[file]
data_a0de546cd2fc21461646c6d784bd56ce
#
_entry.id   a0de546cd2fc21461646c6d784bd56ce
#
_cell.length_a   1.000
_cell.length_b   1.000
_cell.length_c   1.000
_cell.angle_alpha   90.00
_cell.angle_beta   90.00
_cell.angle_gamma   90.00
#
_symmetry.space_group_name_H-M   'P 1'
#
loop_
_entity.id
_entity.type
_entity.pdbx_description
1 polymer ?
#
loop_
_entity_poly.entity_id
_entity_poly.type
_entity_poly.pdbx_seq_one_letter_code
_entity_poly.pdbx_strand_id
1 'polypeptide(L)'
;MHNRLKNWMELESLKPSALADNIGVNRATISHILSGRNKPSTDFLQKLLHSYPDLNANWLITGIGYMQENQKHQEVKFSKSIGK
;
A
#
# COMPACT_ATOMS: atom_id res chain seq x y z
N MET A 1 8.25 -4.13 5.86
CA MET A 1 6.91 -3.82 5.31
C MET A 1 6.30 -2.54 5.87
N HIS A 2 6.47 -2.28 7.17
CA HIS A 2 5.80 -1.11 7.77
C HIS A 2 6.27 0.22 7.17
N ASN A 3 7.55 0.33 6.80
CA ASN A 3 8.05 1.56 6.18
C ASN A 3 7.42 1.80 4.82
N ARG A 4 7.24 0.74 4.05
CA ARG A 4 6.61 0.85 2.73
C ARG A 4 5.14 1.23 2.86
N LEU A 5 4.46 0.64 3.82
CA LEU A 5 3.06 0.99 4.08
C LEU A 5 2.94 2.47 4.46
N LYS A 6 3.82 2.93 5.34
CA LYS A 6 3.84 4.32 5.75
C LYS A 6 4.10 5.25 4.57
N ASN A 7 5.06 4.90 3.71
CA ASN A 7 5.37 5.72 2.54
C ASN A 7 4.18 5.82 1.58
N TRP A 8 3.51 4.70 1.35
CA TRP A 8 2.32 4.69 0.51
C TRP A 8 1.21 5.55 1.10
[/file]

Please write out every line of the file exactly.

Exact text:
data_a0de546cd2fc21461646c6d784bd56ce
#
_entry.id   a0de546cd2fc21461646c6d784bd56ce
#
_cell.length_a   1.000
_cell.length_b   1.000
_cell.length_c   1.000
_cell.angle_alpha   90.00
_cell.angle_beta   90.00
_cell.angle_gamma   90.00
#
_symmetry.space_group_name_H-M   'P 1'
#
loop_
_entity.id
_entity.type
_entity.pdbx_description
1 polymer ?
#
loop_
_entity_poly.entity_id
_entity_poly.type
_entity_poly.pdbx_seq_one_letter_code
_entity_poly.pdbx_strand_id
1 'polypeptide(L)'
;MHNRLKNWMELESLKPSALADNIGVNRATISHILSGRNKPSTDFLQKLLHSYPDLNANWLITGIGYMQENQKHQEVKFSKSIGK
;
A
#
# COMPACT_ATOMS: atom_id res chain seq x y z
N MET A 1 8.25 -4.13 5.86
CA MET A 1 6.91 -3.82 5.31
C MET A 1 6.30 -2.54 5.87
N HIS A 2 6.47 -2.28 7.17
CA HIS A 2 5.80 -1.11 7.77
C HIS A 2 6.27 0.22 7.17
N ASN A 3 7.55 0.33 6.80
CA ASN A 3 8.05 1.56 6.18
C ASN A 3 7.42 1.80 4.82
N ARG A 4 7.24 0.74 4.05
CA ARG A 4 6.61 0.85 2.73
C ARG A 4 5.14 1.23 2.86
N LEU A 5 4.46 0.64 3.82
CA LEU A 5 3.06 0.99 4.08
C LEU A 5 2.94 2.47 4.46
N LYS A 6 3.82 2.93 5.34
CA LYS A 6 3.84 4.32 5.75
C LYS A 6 4.10 5.25 4.57
N ASN A 7 5.06 4.90 3.71
CA ASN A 7 5.37 5.72 2.54
C ASN A 7 4.18 5.82 1.58
N TRP A 8 3.51 4.70 1.35
CA TRP A 8 2.32 4.69 0.51
C TRP A 8 1.21 5.55 1.10